financial planning

High demand for financial planners ensures long-term job security

FOR YEARS NOW, businesses and policymakers have warned of the so-called skills shortage in Canada. Most Canadians have heard about the urgent need for more employees with science and technology training and, thanks in large part to the pandemic, for workers in the hospitality, construction and manufacturing sectors. Yet there is another occupation that is in very high demand, though it might not get as much attention: financial planning. In fact, the job prospects for those who choose this career are excellent.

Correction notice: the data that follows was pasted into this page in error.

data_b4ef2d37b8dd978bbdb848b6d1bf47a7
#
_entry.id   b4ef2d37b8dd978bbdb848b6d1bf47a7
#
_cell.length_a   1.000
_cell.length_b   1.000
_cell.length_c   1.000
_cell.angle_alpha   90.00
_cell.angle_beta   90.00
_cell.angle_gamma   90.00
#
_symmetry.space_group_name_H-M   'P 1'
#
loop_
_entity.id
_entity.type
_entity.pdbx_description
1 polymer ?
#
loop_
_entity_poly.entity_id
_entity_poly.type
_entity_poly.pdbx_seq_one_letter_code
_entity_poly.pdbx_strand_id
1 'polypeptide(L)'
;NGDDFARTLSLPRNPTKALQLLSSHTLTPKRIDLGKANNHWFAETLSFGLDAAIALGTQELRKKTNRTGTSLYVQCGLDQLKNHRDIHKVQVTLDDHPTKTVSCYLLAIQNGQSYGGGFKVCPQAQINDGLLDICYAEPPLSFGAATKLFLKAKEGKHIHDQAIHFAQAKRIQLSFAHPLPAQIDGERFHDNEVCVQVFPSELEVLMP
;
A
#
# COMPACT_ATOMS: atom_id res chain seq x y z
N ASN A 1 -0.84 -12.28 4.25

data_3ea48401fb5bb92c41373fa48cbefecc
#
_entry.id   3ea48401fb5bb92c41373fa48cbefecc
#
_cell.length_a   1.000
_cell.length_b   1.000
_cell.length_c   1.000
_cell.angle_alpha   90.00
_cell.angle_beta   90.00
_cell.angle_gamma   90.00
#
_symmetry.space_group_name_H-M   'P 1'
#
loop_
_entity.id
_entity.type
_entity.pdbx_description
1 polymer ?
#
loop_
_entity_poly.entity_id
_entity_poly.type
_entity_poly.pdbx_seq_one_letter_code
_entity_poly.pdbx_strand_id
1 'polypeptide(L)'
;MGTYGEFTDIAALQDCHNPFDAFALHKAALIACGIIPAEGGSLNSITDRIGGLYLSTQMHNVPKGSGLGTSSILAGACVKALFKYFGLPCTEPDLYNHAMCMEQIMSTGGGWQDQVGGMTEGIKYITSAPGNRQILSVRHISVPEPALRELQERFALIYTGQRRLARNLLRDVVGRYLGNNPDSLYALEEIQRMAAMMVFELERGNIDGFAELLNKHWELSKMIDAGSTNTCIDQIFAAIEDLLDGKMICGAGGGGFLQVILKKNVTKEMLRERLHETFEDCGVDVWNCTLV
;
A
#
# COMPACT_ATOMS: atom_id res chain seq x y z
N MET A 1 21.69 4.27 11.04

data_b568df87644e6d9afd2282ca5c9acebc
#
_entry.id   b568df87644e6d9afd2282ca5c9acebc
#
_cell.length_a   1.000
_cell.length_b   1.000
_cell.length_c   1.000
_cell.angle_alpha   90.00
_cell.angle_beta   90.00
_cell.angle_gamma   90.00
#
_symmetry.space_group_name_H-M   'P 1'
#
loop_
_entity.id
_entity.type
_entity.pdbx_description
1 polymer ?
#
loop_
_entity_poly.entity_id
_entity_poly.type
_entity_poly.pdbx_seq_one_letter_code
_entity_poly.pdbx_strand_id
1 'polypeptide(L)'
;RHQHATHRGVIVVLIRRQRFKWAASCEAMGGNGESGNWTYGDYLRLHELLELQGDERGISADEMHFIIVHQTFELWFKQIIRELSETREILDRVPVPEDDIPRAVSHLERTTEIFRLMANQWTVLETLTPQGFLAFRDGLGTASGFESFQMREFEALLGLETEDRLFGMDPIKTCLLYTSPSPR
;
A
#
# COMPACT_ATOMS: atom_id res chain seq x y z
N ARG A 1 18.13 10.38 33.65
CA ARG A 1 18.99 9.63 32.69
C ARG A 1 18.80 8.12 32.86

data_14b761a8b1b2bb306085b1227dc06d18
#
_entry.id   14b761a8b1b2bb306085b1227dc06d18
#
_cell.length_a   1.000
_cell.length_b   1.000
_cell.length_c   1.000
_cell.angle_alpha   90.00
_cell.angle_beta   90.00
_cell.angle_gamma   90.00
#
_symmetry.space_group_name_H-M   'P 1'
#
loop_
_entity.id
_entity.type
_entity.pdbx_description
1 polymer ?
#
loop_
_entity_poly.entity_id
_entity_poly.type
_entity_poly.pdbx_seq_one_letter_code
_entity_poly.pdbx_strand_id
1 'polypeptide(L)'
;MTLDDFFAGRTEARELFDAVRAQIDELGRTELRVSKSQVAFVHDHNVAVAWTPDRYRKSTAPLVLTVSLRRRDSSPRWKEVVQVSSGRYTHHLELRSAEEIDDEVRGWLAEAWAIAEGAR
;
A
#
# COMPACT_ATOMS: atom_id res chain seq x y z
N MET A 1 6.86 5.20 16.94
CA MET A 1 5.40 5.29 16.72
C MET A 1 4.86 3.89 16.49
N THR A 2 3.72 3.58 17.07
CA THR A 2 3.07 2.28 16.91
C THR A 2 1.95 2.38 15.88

Financial planning as a career

FRED ZHOU’S CAREER as a financial planner has roots in his childhood. Growing up in Kamloops, B.C., Zhou would often serve as a translator for his mother, who did not speak much English. When he was eight, he and his mom met with a financial advisor who encouraged her to open a registered education savings plan for Fred and his brother. “If my mom had not met that person, she most likely wouldn’t have invested in an RESP,” Zhou says, “and that might have meant a completely different future for us.”

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